I have used hCG on two types of patients: centralized pain patients who have "gone as far" as possible with a standard regimen of antidepressant, neuropathic, stimulant, and opioid agents; and patients not on opioids, but who have mild to moderate arthritis or muscular pains.

Due to cost and the obvious objections of patients to injections, I now primarily use a sublingual preparations of hCG (250 units/mL). The usual starting dose is 125 units/mL bid. My maximal dose is 750 units/mL per day. Compounding pharmacists can now make the preparations.

I have just finished a periodic update on 26 patients with intractable pain who were originally on standard therapy as described above. They have been on hCG for 1 to 6 years. All claim hCG provides energy and endurance. Subgroups report increases in intellectual function, sleep, and libido. All reported decreases in opioid use ranging from 30% to 100%. Two patients have stopped opioids. Some type of pain relief is reported by all patients including some pain-free hours, lengthening of time between flares, or reduction of baseline pain.

At this juncture I view hCG as an aid worth trying when your menu of options for a pain patient grows slim. As a closing thought, the basic science studies of hCG involving neurogenesis and hormonal stimulation are compelling.4,5 One has to look beyond its controversial roles in weight loss and athletic performance to objectively evaluate hCG.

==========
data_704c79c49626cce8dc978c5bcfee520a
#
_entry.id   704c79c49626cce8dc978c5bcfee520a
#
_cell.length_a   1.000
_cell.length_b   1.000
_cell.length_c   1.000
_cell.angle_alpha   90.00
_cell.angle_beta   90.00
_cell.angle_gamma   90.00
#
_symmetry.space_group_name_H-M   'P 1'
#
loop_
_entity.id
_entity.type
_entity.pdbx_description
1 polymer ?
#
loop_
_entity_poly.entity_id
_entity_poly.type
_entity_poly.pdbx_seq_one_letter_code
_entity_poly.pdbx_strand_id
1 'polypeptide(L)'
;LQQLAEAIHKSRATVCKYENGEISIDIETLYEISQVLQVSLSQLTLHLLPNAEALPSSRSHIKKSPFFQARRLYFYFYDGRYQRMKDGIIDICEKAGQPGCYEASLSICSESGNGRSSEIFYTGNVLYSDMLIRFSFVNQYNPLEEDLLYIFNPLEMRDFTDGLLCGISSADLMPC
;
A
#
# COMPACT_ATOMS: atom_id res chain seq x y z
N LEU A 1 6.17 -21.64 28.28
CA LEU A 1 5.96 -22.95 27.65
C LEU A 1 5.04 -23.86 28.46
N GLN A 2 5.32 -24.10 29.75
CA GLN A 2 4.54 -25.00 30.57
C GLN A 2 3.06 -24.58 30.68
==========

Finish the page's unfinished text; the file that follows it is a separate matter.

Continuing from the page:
Forest Tennant, MD, DrPH


Denial of Testosterone Replacement

I have a dilemma: my patient has low testosterone from opioid use, but the Workers Compensation utilization review physician is denying his claim for treatment. Do you have any articles to reference that may work?

Timothy Hooper, MD

Dear Dr. Hooper,

Patients who take long-acting or intrathecal opioids almost always have some hormone suppression including testosterone. Periodic serum hormone screening at least twice a year is necessary when opioids have to be used. The screen should consist of testosterone, pregnenolone, cortisol, dehydroepiandrosterone (DHEA), and progesterone as these hormones can now be screened on a single blood draw. Here are some of my tips and experiences, since I, like you, am having difficulty getting commercial testosterone preparations covered:

The injectable form of testosterone is usually the cheapest, but I hate to use it since it alternatively overshoots and undershoots the normal serum range.

I have my local compounding pharmacists make a 50-gram jar of 10% testosterone. It costs about $50 for a month’s supply. The problem is that it won’t hold a 24-hour blood level like the commercial preparations. It needs twice a day application.

Tell the insurance carrier and patient that testosterone is a cofactor in pain relief, and the patient may have to take more opioids and engage in other costly measures if he can’t obtain testosterone replacement.1,6-10

Another option that I use when I can’t get commercial testosterone is hCG 125-250 units/mL; sublingual each day. I supplement hCG with DHEA, 100-200 mg/d.